> :met)^2
> :
> :For d = 6, there are 300,540,195 subsets of vertices to consider (so we
> are
> :potentially already in tractible territory given an efficient method to
> :determine the number of ways to choose edges for each subset), though I
> :believe we can use additional symmetries to reduce this by a large factor.
> :
> :- Zach
> :
> :On Sat, Oct 29, 2022 at 7:24 AM <hv at crypt.org> wrote:
> :
> :> Ah, I see at least how to take advantage of the indistinguishability.
> :>
> :> For d=4, for example, pick an initial square face ABCD. Let "AB"
> :> represent the edge going out from A, and in to B.
> :>
> :> We pick A as out first vertex, and assign AB, AC as its two out-edges,
> :> with EA, IA as its two in-edges. AB, AC now represent a pair of
> :> indistinguishable dimensions, as do AE, AI, and we will multiply
> :> the results by 4C2 = 6.
> :>
> :> For the first pair, we can now try setting a) BD and CD, b) BD and DC,
> :> and c) DB and DC: we now count a + 2b + c, since (BD + DC) is
> :> symmetric with (DB + CD). For each combination, we similarly set
> :> 3 selections of EM, IM for the second pair. In this case we end up
> :> testing 9 sets out of 16; the same strategy for d=6 tests 16 sets
> :> out of 64 (so not the 36x improvement I had hoped for).
> :>
> :> That suggests to me that the insight from d=4 might come by classifying
> :> the structures of the cube faces.
> :>
> :> Hugo
> :>
> :> I wrote:
> :> :Ah, that certainly suggests brute force won't get far even with d=6.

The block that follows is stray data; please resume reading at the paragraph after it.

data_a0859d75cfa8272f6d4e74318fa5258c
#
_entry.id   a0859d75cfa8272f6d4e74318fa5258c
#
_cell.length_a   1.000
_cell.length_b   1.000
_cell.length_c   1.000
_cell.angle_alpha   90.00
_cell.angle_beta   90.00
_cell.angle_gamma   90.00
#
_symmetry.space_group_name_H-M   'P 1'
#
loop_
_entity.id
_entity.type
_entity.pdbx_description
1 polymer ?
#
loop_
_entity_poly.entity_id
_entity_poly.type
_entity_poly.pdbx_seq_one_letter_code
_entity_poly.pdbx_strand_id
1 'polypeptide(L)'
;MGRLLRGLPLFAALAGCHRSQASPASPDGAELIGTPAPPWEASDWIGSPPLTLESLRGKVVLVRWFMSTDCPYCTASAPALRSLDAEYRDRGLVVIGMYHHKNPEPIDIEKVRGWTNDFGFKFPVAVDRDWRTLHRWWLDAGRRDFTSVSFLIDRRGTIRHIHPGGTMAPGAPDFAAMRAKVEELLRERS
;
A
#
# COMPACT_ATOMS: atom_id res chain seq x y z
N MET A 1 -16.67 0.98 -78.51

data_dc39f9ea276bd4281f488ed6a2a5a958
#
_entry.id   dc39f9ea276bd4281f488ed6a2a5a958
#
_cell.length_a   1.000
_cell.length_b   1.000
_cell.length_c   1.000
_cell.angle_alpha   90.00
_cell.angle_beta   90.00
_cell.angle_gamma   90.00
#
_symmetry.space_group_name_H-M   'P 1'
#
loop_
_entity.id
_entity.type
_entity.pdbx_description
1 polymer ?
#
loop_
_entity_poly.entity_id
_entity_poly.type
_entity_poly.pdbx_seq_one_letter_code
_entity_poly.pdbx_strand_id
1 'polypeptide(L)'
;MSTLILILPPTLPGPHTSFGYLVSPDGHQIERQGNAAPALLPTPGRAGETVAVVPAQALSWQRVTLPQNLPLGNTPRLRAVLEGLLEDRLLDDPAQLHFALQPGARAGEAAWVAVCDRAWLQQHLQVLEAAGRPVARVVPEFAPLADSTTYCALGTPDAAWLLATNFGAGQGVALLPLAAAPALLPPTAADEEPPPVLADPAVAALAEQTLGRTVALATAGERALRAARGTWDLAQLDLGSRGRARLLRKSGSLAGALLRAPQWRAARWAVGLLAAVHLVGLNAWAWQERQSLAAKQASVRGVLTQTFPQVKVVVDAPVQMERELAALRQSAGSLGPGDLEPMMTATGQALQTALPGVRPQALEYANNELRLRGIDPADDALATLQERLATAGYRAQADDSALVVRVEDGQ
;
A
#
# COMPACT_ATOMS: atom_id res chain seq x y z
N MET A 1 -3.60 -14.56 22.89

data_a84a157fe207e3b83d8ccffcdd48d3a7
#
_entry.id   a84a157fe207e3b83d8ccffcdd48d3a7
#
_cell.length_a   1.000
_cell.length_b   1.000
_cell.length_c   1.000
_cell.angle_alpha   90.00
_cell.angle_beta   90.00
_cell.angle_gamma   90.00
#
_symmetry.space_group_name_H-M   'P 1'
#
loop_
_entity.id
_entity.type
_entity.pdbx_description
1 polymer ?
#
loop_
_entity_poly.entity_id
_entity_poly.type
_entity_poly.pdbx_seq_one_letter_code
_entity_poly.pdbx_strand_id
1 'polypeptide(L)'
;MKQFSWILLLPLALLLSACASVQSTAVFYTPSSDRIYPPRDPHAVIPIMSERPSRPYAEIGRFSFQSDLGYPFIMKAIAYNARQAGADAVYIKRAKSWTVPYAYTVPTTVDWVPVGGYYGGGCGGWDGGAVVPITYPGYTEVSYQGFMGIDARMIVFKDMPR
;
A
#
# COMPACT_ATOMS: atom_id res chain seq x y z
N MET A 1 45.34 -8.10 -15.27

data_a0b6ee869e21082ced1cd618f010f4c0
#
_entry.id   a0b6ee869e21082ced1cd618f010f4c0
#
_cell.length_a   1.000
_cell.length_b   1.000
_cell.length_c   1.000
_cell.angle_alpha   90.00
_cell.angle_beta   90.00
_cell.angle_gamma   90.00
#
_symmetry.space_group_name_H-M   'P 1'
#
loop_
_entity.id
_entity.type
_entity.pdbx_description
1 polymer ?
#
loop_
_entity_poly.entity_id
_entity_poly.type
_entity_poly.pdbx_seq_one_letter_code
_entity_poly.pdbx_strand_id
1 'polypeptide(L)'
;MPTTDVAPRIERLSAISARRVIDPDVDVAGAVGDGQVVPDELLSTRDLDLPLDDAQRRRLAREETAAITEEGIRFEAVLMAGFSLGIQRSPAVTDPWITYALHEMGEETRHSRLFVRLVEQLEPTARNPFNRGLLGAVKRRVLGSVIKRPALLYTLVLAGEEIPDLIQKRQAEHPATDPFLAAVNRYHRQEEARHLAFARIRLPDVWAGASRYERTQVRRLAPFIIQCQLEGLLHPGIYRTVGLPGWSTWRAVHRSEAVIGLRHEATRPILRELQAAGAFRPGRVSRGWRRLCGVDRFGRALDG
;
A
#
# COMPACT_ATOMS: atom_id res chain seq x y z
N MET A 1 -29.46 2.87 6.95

> :> :
> :> :Since all directions look alike to the first vertex, we can choose any
> :> :arrangement of the 6 edges and multiply the results by 20.
> :> :
> :> :Now the three dimensions we choose for "out" edges from that vertex
> :> :are indistinguishable, as are the other three, which ought to reduce
> :> :the problem another 36-fold - but I don't see how to take advantage
> :> :of that, and it would still leave at least 4 x 10^22 to count.
> :> :
> :> :Maybe if the 2970 solutions for d=4 could be classified it might
> :> :yield some insight.
> :> :
> :> :Hugo
> :> :
> :> :Zach DeStefano <zachdestefano at gmail.com> wrote:
> :> ::I found some bounds for this problem.
> :> ::
> :> ::According to "Bounds on the Number of Eulerian Orientations" by A.
> :> ::Schrijver (1983), the number of Eulerian orientations of a 2k-regular
> :> graph
> :> :on n vertices is between (2^-k (2k choose k))^n and sqrt((2k choose
> k)^n).
> :> ::
> :> ::>From this we have that the value for d = 6 is between 2.9 x 10^25 and
> :> 4.3 x
> :> ::10^41 and the value for d = 8 is between 1.2 x 10^164 and 1.5 x
> 10^236.
> :> ::
> :> ::- Zach
> :> ::
> :> ::On Fri, Oct 28, 2022 at 12:51 PM Hans Havermann <gladhobo at bell.net>
> :> wrote:
> :> ::
> :> ::> Is it only a coincidence that A054759(4) is also 2970?
> :> ::>
> :> ::> http://oeis.org/A054759
> :> ::>
> :> ::> > On Oct 28, 2022, at 10:27 AM, hv at crypt.org wrote:
> :> ::> >
> :> ::> > I can confirm d=4 gives 2970.
> :> ::>
> :> ::>
> :> ::> --